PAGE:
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Insight: Learning gratitude as an immigrant child

Immigrant children learn gratitude as a coping mechanism


“Laws concerning immigrants were unforgiving. We could not afford to put a toe out of line.” Illustration published on Sunday, Nov. 15, 2020.

In the face of all the hardships of the world, remembering the things we are grateful for can be reassuring. But constantly being grateful can also lead us to blatantly ignore all our problems.

I spent half my childhood in India and the other half as an Indian immigrant in the United Arab Emirates. I was taught to practice gratitude at every turn of my life. While this made me content, it also conditioned me to feel guilty for asking for more.

For first-generation immigrants, a lot of uncertainty looms over their social and economic stability in the initial years at least. Extracurricular activities become a luxury for the children in these families.

I learned very quickly that I ought to be grateful for having a good education and a comfortable home. I could take either dance or guitar lessons, not both. Not because they were expensive, but because being in a foreign country with no familiar support system makes parents excessively cautious about spending time and money.

It didn't help that laws concerning immigrants were unforgiving. We could not afford to put a toe out of line.

The minutiae of immigrant laws were constantly changing. It was our responsibility to keep up with these changes, some of which were culturally insensitive. But I was grateful I was in a safe environment where I was "allowed" a degree of freedom.

My high school had many sexist rules and more cultural insensitivity, but I was grateful because it had smaller classes and better infrastructure than what I had experienced back home. I was grateful that I was in a country with laws against corporal punishment.

My family was grateful to a foreign government for permitting us to exercise a fraction of the rights that citizens had, as though our contribution to their society and economy in service and expenditure had no value. It was as though we were the sole beneficiaries of that relationship.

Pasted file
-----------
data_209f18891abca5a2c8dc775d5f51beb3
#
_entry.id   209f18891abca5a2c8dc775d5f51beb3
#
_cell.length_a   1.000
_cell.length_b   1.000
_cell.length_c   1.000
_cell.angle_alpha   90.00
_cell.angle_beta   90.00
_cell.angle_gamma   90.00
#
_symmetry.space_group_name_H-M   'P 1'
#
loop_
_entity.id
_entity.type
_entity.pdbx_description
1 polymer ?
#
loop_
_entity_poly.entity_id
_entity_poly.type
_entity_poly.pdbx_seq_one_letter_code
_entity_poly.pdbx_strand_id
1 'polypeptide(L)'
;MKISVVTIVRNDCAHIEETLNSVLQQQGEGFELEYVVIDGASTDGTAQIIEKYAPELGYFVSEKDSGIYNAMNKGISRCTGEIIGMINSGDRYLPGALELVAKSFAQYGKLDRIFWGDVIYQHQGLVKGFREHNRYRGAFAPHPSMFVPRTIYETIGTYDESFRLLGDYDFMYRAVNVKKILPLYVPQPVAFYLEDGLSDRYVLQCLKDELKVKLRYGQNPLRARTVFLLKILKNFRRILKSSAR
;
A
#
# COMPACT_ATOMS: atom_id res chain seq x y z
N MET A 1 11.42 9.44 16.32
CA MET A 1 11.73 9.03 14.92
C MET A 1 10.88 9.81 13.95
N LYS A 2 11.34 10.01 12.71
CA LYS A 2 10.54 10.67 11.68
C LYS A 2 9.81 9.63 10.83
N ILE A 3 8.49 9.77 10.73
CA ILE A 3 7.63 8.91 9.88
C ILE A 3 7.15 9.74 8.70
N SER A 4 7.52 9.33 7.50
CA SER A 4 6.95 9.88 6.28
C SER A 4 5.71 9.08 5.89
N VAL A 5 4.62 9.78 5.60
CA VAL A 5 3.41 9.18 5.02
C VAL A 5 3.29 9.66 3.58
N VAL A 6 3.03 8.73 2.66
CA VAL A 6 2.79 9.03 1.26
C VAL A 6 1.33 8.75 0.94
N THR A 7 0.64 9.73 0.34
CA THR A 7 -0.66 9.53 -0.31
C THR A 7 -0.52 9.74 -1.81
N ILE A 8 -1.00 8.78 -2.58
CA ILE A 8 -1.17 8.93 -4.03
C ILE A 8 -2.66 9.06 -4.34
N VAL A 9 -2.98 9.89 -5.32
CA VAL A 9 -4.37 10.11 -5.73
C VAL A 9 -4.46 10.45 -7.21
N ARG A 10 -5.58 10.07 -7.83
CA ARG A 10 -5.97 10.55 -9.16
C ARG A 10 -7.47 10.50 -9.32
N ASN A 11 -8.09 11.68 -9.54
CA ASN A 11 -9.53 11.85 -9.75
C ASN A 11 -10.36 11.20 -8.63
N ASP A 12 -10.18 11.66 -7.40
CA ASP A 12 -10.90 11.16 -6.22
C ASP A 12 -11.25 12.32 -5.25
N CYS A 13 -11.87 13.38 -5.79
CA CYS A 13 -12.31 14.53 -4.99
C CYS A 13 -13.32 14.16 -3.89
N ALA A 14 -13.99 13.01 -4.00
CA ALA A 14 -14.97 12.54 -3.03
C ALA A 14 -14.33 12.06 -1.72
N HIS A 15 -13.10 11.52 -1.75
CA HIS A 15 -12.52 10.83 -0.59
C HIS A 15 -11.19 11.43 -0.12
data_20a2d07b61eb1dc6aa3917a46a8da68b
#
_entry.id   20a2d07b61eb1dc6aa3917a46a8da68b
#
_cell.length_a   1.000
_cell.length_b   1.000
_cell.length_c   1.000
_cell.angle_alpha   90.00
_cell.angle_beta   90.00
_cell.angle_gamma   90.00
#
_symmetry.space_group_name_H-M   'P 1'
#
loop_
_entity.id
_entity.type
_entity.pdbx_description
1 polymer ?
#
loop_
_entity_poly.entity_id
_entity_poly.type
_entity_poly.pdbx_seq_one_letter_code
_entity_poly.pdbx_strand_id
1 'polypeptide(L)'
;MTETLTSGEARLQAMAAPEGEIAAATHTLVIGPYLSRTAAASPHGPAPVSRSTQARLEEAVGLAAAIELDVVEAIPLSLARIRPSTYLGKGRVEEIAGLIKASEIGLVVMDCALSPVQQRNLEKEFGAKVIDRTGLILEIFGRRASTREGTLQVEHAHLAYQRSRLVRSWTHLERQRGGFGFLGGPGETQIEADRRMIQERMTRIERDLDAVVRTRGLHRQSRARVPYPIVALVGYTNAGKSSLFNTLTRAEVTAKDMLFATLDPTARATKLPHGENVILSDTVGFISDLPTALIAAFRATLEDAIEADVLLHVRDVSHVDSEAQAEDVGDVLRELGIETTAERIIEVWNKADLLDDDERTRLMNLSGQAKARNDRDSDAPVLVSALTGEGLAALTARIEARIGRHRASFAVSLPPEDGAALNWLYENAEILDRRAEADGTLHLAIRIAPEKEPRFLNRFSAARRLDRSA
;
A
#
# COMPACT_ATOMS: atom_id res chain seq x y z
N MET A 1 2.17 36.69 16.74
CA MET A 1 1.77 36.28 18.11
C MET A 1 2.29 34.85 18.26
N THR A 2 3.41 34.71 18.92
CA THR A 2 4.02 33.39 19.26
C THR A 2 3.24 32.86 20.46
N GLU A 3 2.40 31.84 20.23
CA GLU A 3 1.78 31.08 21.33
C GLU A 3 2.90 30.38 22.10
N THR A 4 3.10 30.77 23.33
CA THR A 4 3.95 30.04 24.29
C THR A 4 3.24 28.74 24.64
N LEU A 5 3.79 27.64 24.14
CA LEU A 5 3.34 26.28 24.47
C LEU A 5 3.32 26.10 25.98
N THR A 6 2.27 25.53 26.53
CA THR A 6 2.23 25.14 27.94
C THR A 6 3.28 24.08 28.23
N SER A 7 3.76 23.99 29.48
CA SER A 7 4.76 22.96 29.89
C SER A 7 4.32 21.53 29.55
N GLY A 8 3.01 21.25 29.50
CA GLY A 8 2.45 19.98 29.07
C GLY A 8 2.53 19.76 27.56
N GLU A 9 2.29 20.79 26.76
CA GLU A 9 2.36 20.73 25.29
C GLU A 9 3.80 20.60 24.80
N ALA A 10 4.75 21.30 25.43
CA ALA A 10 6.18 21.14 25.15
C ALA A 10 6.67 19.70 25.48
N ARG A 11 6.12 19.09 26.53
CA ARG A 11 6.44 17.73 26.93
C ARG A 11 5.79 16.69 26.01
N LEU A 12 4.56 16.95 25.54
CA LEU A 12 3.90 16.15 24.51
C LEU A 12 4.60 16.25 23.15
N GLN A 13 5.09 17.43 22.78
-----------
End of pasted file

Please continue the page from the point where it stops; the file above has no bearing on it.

I soon grew up to be an adult who used gratitude as a coping mechanism even after I left the UAE.

I often felt frustrated at all the restrictions in my life. My family constantly advised me to lead a sheltered life. My college in India had a sexist curfew only for the women's dorms. But I placated myself with the thought that these were all for my protection and I should be grateful I had people who cared so much about me.

I was grateful for a set of measures that curbed my freedom and limited my scope for exploration under the guise of protecting me. I checked all my indignation at a society that cared more about maintaining peace and order at any cost than it did about empowering me.

It took me years to grow out of this habit.

Once I did, I looked back at my childhood and realized a lot of what is "given" to immigrants is actually their right. We should not have to feel grateful for taking what is rightfully ours. When people with privilege claim to have "allowed" a group of people to do something, they are not being inclusive. They are gaslighting us.

The gratitude lessons of my childhood made it very difficult for me to recognize gaslighting for a long time.

When I read news stories about women's rights activists where the "male savior" got more attention than the women behind the movement, I would often fail to see the disguised privilege gap. This also applied to news about racial violence.

I would always find myself immensely grateful to the people who were using their privilege to help the victims. I did this to suppress the instinctive anger and fear that I felt at hearing these pieces of news.

Over the years I have unlearned a few unhelpful coping mechanisms. The forced gratitude practice is one of them. And while I am grateful for the many ways I am fortunate, I now actively try not to cloak real problems.

Positive thinking can be harmful if one doggedly ignores the dark side of life. Letting go of this habit is understanding that we deserve more than what society has convinced us.

Reach the reporter at and follow @AbhilashaMandal on Twitter.

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